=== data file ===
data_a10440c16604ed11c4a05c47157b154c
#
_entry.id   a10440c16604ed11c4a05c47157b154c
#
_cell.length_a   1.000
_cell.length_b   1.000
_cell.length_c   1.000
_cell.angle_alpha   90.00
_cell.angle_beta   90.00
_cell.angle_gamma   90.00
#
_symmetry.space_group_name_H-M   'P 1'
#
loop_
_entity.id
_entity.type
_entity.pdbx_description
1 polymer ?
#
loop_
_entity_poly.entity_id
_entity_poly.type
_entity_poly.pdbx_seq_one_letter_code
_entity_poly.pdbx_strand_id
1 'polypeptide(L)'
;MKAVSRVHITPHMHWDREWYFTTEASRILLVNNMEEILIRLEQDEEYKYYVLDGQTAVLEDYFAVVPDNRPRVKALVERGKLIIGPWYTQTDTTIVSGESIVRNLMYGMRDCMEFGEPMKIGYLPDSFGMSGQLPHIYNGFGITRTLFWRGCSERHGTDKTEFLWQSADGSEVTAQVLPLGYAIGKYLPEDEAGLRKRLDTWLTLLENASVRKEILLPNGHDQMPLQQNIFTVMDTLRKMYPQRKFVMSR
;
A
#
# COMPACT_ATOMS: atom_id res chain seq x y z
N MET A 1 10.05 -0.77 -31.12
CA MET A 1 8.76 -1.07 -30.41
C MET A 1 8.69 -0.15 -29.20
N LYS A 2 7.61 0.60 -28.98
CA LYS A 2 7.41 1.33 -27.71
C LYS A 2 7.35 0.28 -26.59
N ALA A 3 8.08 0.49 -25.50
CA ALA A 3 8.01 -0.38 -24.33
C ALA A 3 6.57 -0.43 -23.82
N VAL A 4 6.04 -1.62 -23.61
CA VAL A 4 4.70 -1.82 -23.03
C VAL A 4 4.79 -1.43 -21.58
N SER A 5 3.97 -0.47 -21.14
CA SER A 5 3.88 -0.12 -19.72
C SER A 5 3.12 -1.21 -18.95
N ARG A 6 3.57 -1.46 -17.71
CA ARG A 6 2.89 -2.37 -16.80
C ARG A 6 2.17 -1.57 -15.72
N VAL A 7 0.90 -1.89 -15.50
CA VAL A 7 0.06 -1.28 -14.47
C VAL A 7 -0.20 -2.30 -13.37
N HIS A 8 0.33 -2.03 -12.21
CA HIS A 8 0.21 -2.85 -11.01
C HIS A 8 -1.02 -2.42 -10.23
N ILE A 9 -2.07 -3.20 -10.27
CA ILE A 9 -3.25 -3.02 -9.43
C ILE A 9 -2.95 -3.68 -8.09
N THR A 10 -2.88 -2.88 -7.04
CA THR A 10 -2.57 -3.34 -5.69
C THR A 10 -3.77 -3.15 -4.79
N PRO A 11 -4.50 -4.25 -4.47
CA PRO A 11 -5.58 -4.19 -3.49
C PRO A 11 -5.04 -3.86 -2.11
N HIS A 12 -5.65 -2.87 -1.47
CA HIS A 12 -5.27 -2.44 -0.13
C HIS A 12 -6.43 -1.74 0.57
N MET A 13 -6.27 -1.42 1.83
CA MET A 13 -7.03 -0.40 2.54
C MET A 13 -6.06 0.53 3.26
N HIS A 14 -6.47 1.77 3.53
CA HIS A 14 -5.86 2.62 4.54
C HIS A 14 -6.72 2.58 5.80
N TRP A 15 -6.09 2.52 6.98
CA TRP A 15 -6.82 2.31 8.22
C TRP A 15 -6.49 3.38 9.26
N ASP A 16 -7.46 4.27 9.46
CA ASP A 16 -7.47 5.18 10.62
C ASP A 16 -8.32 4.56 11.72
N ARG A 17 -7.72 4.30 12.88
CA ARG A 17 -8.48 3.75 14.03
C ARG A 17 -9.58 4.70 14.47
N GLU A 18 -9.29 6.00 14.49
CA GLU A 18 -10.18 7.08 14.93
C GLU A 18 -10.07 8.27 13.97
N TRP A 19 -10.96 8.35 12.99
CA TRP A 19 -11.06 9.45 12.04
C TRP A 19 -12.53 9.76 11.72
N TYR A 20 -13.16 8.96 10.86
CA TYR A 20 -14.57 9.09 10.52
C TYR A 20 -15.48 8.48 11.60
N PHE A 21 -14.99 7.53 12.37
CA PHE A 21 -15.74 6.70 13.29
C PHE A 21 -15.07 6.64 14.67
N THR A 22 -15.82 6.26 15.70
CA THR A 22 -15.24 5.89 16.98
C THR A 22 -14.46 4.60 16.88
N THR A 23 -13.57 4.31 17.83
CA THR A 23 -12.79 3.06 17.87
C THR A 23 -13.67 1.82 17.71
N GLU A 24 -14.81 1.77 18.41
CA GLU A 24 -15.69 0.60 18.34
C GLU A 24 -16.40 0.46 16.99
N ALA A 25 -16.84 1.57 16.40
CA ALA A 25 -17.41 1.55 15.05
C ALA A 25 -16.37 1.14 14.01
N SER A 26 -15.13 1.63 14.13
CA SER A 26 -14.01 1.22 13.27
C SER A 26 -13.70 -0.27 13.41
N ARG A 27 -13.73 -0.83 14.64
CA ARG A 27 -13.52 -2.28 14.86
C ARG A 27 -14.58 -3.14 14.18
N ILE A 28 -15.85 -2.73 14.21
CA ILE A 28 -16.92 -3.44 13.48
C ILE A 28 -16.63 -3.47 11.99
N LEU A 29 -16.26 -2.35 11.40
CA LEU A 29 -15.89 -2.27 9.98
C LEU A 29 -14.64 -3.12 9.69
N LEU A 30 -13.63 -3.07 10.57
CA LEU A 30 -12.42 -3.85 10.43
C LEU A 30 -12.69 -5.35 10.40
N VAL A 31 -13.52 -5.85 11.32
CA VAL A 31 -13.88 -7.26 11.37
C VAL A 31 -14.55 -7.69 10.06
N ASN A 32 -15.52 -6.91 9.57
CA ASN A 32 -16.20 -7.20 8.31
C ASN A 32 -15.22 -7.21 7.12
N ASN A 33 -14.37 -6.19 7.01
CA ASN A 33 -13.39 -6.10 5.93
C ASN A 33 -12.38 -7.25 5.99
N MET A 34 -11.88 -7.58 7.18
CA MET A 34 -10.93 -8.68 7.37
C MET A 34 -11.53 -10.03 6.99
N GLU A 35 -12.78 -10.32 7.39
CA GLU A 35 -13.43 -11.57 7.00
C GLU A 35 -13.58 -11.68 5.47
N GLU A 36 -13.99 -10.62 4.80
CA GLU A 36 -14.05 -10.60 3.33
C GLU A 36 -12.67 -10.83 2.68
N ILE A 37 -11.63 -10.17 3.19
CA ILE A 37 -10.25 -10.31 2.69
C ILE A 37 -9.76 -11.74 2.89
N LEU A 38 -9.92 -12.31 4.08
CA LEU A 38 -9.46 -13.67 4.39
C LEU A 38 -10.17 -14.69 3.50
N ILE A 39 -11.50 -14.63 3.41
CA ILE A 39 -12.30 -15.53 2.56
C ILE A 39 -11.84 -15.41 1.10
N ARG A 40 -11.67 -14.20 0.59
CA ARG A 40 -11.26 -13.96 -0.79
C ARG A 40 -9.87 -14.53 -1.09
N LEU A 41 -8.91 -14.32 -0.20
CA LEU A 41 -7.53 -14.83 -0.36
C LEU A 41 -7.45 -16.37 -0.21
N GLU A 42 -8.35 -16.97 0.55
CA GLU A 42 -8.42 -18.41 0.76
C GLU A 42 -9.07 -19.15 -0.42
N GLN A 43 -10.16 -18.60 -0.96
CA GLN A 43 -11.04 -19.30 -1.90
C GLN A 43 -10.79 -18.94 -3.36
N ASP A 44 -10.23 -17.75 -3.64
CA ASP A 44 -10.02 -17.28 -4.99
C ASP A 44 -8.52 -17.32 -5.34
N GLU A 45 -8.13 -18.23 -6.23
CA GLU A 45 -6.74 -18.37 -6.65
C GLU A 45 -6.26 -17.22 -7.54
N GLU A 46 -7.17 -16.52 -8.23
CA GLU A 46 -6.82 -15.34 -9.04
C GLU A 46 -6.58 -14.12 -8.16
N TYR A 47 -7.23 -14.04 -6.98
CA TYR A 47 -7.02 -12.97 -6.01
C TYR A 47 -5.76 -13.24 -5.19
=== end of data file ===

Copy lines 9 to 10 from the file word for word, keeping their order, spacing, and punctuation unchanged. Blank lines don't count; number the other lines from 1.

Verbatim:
_cell.angle_beta   90.00
_cell.angle_gamma   90.00